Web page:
Contingent Vs. Pending: What’s The Difference?

A contingent offer means that a seller has accepted an offer but hasn’t satisfied the buyer’s requirements to close the deal. Pending status means that an offer was accepted, and all contract contingencies are addressed, so the purchase is nearing completion.

Pending deals aren’t active listings – it just means that the buyer and seller are completing the legal work to finalize the home sale. Contingent homes are active listings that may continue to be shown, and the seller may accept additional offers on the house until all contingencies are satisfied.

Contingency FAQs

Still wondering if it’s worth making an offer on your dream home under a contingent status? Check out these additional questions for more insight.

How Often Do Contingent Offers Fall Through?

A 2021 study found that about 5% of all purchase agreements fall through,1 so a majority of contingent offers make it to pending and closing stages. If you do decide to submit an offer on a contingent house, it’s a good idea to keep house hunting while the seller works through pending contingencies.

Can A Seller Accept Another Offer While Contingent?

Laws vary by state, but sellers can typically accept other offers at any point prior to both the buyer and seller signing the purchase agreement.

If a contract has been signed, the seller may still be able to accept a second offer if any contingencies aren’t fulfilled and void the contract. For example, if a buyer doesn’t complete all contingencies within 30 days, some contracts may void the deal at this point.

However, accepting a different offer while under contract may leave the seller vulnerable to lawsuits. Instead, sellers may accept a backup offer that names a second buyer if the first deal falls through.

In any case, sellers considering additional offers once a home is contingent should consult a real estate attorney before making any new agreements.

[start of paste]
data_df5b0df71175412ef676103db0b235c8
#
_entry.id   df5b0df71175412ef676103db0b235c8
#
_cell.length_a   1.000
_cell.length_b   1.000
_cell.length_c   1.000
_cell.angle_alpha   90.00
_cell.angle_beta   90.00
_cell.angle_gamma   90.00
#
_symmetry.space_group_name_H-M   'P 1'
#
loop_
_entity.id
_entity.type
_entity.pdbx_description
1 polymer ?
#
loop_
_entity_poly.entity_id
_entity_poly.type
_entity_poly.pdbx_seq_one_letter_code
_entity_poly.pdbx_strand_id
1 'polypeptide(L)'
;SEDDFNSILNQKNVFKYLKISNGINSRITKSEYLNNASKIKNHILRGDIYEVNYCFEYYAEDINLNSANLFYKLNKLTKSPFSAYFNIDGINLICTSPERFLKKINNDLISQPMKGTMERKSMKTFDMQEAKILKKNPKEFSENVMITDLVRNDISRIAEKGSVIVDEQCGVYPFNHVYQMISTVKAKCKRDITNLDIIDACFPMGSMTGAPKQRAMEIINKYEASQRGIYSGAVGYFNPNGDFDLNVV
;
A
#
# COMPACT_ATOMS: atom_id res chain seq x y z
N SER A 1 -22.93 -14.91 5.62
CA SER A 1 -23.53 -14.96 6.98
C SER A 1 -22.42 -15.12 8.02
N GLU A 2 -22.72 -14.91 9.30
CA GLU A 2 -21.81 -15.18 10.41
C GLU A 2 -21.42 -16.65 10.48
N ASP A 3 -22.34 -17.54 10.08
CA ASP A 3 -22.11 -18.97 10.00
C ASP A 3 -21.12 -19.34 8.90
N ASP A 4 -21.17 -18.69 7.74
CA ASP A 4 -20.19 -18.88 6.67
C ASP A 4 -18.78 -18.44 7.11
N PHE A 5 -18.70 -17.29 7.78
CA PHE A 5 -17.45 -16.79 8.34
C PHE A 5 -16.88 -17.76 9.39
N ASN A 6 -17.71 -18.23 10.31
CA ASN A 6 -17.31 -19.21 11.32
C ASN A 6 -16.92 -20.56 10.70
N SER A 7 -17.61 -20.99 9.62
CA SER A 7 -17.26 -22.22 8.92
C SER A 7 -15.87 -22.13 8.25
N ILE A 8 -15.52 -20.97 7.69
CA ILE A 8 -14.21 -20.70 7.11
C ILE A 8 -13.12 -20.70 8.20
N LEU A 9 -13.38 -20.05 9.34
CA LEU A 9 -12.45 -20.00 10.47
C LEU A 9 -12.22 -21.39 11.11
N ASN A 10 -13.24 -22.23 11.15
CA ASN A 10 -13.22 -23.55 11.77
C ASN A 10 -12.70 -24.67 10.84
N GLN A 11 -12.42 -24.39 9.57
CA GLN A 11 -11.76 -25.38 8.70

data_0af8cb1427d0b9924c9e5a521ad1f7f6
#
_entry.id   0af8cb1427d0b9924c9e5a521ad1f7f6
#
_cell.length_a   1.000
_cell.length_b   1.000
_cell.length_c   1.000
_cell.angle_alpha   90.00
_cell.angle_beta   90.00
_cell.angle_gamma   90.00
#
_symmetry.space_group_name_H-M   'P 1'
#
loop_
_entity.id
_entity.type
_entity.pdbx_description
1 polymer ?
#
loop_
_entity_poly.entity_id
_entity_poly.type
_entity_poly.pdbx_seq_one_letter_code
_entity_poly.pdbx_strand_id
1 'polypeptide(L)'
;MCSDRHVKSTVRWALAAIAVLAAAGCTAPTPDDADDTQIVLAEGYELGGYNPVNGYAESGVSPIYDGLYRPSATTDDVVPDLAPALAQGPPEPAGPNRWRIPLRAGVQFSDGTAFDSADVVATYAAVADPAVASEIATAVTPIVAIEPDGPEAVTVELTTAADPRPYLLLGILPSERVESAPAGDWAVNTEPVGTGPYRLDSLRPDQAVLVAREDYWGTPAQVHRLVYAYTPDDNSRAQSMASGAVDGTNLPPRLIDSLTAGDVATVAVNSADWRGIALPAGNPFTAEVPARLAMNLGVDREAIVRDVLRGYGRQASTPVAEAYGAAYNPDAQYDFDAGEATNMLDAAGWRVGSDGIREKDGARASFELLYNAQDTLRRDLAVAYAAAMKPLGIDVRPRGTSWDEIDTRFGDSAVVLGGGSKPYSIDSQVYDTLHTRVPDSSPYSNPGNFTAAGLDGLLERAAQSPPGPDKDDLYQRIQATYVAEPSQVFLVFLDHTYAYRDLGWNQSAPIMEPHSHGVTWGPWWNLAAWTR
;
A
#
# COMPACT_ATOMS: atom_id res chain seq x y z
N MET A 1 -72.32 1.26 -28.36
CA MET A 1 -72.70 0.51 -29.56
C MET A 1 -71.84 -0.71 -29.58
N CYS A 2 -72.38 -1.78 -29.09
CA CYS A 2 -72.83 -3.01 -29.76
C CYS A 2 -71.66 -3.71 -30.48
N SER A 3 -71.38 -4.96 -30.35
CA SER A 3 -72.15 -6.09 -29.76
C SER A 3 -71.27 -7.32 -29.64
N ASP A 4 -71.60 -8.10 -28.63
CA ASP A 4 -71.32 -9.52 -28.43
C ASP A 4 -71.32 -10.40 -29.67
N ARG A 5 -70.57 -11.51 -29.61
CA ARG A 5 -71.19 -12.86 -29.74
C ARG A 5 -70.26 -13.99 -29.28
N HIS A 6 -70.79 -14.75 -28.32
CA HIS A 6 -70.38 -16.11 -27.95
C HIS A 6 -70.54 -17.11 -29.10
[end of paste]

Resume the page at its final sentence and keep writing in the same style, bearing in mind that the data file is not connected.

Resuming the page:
Is It Better To Be Contingent Or Pending?

Ultimately, it depends on who you are in the real estate transaction. Buyers shopping for homes may be pleased to see “contingent” on their dream home listing because it means the contract can still fall through, though it’s unlikely.

Pending means all contract agreements have been satisfied and both parties are working through legal paperwork to close. This is great for sellers ready to move to their new property, but it means a home is unavailable to prospective buyers.

The Bottom Line

If you fall in love with a contingent house, you now know you have the option to submit an offer. But keep in mind that you could end up with a more complicated home buying process or have to use contingencies in your own bid to protect your deposit. We recommend discussing all possible outcomes with your real estate agent before proceeding.

To learn more about the home buying process or how to get a verified approval letter, talk to a Home Loan Expert today and find out how you can get started.



  1. NAR

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Victoria Araj

Victoria Araj is a Section Editor for Rocket Mortgage and held roles in mortgage banking, public relations and more in her 15+ years with the company. She holds a bachelor’s degree in journalism with an emphasis in political science from Michigan State University, and a master’s degree in public administration from the University of Michigan.